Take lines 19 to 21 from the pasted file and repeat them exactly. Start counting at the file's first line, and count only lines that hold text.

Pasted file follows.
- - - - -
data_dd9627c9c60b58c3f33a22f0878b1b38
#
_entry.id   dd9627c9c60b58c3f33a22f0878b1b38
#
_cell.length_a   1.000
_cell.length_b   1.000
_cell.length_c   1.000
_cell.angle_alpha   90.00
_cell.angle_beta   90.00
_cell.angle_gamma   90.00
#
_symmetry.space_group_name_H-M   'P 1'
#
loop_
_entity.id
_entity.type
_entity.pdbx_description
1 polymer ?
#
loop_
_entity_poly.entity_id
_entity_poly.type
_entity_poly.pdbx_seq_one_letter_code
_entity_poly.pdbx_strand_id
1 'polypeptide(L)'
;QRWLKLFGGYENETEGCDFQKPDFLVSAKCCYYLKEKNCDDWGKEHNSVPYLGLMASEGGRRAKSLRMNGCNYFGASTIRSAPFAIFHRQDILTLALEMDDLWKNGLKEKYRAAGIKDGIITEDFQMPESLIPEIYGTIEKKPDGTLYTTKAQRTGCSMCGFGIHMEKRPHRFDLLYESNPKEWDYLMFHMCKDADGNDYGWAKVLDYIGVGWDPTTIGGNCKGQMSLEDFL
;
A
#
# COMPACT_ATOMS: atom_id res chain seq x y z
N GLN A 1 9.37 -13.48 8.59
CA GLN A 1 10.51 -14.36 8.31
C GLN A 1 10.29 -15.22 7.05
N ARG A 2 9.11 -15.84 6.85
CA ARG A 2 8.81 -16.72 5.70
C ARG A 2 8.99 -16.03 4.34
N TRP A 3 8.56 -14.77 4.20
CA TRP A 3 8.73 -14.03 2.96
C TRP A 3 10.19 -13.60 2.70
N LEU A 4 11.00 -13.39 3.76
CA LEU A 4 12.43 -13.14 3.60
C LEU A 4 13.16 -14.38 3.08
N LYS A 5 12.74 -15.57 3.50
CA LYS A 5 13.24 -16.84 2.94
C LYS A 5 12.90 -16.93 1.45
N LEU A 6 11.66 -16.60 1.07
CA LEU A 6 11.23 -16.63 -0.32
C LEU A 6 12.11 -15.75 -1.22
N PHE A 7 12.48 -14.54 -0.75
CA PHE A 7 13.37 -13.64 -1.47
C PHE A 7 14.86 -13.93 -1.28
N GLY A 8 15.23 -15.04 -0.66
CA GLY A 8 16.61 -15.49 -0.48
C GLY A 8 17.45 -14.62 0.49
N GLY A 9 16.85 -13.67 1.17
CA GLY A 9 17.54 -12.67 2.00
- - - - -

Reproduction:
#
loop_
_entity_poly.entity_id